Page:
It’s also worth noting that the software behind the hack is written in Korean.
The stars of The Interview were paid handsomely
Whether or not North Korea is behind the attack, the accusations have shined a spotlight on The Interview, and leaked documents provide an insight into the film’s budget. Actor Seth Rogen was paid in excess of $8.4 million for his part on the film, reports Bloomberg, and James Franco earned $6.5 million. A (presumably prop) “tablet of weed, coke, pills and panties” for the film cost $250.
Top Sony executives Michael Lynton and Amy Pascal are each paid $3 million per year.
Lynton’s credit card number was also reportedly released.
Sony isn’t the only company compromised
While the hack targeted Sony, other companies with links to the organization have also been affected. One of these is professional services firm Deloitte. Employee data from 2005 is included in the leaked info, courtesy of a former Deloitte HR employee who didn’t delete the information after moving to Sony.
Interestingly, the Deloitte data reveals a significant gender pay gap at the company. Deloitte issued a statement saying that it has “not confirmed the veracity of this information at this time,” and—regarding the pay disparity—that it “has long been recognised as a leader in its commitment to pay equality and all forms of inclusion.”
The consequences will be felt beyond Sony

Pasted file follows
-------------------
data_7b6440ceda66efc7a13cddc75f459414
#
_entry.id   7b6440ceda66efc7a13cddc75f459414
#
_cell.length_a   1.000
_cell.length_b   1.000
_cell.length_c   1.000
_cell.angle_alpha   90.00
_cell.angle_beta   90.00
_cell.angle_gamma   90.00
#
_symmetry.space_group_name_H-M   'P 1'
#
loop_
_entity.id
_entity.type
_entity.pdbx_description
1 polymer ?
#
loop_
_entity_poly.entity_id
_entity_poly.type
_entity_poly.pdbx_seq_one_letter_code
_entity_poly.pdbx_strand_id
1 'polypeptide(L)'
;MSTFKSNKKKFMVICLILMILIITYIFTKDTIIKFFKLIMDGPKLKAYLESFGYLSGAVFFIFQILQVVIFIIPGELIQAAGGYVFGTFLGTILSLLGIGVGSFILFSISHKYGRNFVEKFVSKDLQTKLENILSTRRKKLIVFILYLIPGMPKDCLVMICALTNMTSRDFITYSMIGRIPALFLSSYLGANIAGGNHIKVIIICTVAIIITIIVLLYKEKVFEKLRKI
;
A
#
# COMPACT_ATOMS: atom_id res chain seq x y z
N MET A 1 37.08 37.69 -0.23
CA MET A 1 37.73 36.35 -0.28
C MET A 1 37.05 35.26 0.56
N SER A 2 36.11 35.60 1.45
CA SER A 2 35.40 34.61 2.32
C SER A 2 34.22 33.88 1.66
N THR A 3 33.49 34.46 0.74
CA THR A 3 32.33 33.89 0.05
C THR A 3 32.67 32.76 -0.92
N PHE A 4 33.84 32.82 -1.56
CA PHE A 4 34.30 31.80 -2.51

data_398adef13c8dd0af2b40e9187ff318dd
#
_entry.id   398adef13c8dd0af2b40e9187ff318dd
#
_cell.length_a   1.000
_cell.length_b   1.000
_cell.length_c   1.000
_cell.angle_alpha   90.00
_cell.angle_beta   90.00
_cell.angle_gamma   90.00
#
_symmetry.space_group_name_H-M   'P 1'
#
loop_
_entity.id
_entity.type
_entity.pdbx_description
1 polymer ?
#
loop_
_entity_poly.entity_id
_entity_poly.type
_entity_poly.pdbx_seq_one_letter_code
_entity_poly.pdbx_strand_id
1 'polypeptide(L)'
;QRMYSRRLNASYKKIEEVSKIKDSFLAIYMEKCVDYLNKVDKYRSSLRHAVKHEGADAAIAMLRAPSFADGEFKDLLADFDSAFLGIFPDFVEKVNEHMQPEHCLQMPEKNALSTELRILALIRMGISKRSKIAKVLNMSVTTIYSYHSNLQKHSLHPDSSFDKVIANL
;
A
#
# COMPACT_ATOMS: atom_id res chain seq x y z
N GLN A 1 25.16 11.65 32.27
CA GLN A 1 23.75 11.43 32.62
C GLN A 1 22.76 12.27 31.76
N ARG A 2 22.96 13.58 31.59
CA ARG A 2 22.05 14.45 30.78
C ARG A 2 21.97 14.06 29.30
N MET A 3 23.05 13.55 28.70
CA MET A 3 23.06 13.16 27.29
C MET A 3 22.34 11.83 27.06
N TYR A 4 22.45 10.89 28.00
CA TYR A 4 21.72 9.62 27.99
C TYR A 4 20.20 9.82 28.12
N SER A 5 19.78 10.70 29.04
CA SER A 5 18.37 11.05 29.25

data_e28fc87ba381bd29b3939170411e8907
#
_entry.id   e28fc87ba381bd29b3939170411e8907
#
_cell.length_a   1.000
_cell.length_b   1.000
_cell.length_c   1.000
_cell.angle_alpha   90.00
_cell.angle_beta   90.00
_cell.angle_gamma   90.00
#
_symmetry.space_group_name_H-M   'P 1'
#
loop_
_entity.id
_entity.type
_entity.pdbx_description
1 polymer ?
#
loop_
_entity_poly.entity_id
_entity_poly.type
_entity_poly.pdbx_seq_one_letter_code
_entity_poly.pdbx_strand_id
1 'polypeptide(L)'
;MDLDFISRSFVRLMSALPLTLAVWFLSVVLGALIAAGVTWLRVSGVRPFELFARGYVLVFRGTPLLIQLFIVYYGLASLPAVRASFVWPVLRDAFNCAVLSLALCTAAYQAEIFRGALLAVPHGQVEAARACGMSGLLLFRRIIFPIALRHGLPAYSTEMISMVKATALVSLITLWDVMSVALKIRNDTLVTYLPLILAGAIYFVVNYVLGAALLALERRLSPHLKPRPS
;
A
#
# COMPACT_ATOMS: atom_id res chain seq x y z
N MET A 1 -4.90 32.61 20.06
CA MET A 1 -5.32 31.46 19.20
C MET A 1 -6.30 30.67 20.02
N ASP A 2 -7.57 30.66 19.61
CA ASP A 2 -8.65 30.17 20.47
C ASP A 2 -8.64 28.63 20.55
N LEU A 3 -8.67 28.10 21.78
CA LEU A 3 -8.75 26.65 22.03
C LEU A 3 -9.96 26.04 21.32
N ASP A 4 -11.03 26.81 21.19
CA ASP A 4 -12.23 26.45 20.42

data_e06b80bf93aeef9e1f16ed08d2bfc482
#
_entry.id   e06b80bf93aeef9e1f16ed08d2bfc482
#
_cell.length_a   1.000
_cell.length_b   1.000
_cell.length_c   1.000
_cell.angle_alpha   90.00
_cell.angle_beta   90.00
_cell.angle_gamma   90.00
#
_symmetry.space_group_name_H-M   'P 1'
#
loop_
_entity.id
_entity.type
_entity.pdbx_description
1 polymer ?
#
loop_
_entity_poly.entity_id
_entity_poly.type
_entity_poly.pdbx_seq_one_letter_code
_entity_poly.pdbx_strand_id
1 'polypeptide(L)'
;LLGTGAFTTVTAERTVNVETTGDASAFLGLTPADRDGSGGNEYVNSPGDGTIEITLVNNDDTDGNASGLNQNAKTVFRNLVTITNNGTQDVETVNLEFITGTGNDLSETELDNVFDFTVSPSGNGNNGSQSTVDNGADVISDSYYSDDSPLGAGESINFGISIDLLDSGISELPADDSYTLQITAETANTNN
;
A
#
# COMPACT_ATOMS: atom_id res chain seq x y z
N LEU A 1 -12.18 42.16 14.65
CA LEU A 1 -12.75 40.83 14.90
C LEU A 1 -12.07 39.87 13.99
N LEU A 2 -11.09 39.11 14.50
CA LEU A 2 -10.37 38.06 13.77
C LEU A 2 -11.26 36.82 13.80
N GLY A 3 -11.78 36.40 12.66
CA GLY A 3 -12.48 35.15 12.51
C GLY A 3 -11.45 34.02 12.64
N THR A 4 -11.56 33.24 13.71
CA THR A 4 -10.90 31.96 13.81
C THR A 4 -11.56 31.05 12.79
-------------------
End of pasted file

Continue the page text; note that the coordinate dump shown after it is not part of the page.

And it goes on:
Even ignoring the Deloitte data for a moment (which, as the New York Times points out, is excruciatingly embarrassing for a company that “aggressively [markets] its digital threat intelligence services”), the hack will have broader reverberations, most notably in the visual-effects industry.
The blog VFX Soldier reports that pay rates in the visual-effects industry are fiercely guarded by companies to avoid giving employees the upper hand in negotiations—so much so that there is an “ongoing and expanding class action lawsuit of wage-fixing and collusion with some of the biggest animation and VFX companies here in the US.”
This secrecy is about to change: The Sony file dump contains data for the Croner survey, “an authoritative industry-wide survey on compensation information,” which is now available for anyone to download.
“The game has changed as far as salary negotiations in the VFX industry starting today,” concludes VFX Solider. “Going forward nobody will go into negotiations without having reputable information concerning wages.”
Sony employees really don’t like Adam Sandler
Gawker has unearthed a 25-page document listing employee complaints dating from 2012. Grievances including constant reboots and the lack of “fresh ideas,” a “general ‘blah-ness” to the films we produce,” the “next level of management below the CIO needs some work,” and “we continue to be saddled with mundane, formulaic Adam Sandler films.”
The blog also reports that the documents contain “details of sexual harassment,” company expense reports, and unreleased scripts.
The hack is a “watershed event”
The FBI is warning American businesses to brace themselves ahead of potential further attacks, issuing a “flash” report on Monday that called the attack on Sony “a watershed event.”
“Geopolitics,” the flash said, “now serve as harbingers for destructive cyberattacks.”
Photo via Karlis Dambrans/Flickr (CC BY 2.0) | Remix by Rob Price
Rob Price is a technology and politics reporter who served as the U.K.-based morning editor for the Daily Dot until 2014. He now works as the news editor for Business Insider, and his work has appeared in Vice, Slate, the Washington Post, and the Independent.